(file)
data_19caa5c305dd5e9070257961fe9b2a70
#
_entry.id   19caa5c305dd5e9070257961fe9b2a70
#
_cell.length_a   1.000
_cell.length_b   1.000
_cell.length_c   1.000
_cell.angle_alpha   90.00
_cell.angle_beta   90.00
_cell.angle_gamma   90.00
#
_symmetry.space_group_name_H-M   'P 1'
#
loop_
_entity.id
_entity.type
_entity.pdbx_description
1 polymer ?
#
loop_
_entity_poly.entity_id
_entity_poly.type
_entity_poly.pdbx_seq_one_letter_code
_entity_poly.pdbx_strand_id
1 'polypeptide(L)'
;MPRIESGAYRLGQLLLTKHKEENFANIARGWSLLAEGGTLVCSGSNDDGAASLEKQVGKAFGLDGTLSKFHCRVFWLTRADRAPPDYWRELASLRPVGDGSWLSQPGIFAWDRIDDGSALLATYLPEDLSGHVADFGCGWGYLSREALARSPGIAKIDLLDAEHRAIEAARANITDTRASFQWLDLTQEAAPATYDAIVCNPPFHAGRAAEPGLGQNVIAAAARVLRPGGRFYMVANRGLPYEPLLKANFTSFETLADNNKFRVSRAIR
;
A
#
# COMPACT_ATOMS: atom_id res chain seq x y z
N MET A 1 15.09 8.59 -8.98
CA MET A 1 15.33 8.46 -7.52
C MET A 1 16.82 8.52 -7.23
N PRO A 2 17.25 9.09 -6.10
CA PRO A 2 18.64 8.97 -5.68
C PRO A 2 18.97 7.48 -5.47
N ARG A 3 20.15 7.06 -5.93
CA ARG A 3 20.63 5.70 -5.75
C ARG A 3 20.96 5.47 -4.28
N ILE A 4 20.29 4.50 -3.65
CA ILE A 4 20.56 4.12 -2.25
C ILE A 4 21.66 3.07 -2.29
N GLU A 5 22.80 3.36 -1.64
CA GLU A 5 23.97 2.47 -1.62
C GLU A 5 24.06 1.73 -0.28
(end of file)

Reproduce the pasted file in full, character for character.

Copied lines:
data_19caa5c305dd5e9070257961fe9b2a70
#
_entry.id   19caa5c305dd5e9070257961fe9b2a70
#
_cell.length_a   1.000
_cell.length_b   1.000
_cell.length_c   1.000
_cell.angle_alpha   90.00
_cell.angle_beta   90.00
_cell.angle_gamma   90.00
#
_symmetry.space_group_name_H-M   'P 1'
#
loop_
_entity.id
_entity.type
_entity.pdbx_description
1 polymer ?
#
loop_
_entity_poly.entity_id
_entity_poly.type
_entity_poly.pdbx_seq_one_letter_code
_entity_poly.pdbx_strand_id
1 'polypeptide(L)'
;MPRIESGAYRLGQLLLTKHKEENFANIARGWSLLAEGGTLVCSGSNDDGAASLEKQVGKAFGLDGTLSKFHCRVFWLTRADRAPPDYWRELASLRPVGDGSWLSQPGIFAWDRIDDGSALLATYLPEDLSGHVADFGCGWGYLSREALARSPGIAKIDLLDAEHRAIEAARANITDTRASFQWLDLTQEAAPATYDAIVCNPPFHAGRAAEPGLGQNVIAAAARVLRPGGRFYMVANRGLPYEPLLKANFTSFETLADNNKFRVSRAIR
;
A
#
# COMPACT_ATOMS: atom_id res chain seq x y z
N MET A 1 15.09 8.59 -8.98
CA MET A 1 15.33 8.46 -7.52
C MET A 1 16.82 8.52 -7.23
N PRO A 2 17.25 9.09 -6.10
CA PRO A 2 18.64 8.97 -5.68
C PRO A 2 18.97 7.48 -5.47
N ARG A 3 20.15 7.06 -5.93
CA ARG A 3 20.63 5.70 -5.75
C ARG A 3 20.96 5.47 -4.28
N ILE A 4 20.29 4.50 -3.65
CA ILE A 4 20.56 4.12 -2.25
C ILE A 4 21.66 3.07 -2.29
N GLU A 5 22.80 3.36 -1.64
CA GLU A 5 23.97 2.47 -1.62
C GLU A 5 24.06 1.73 -0.28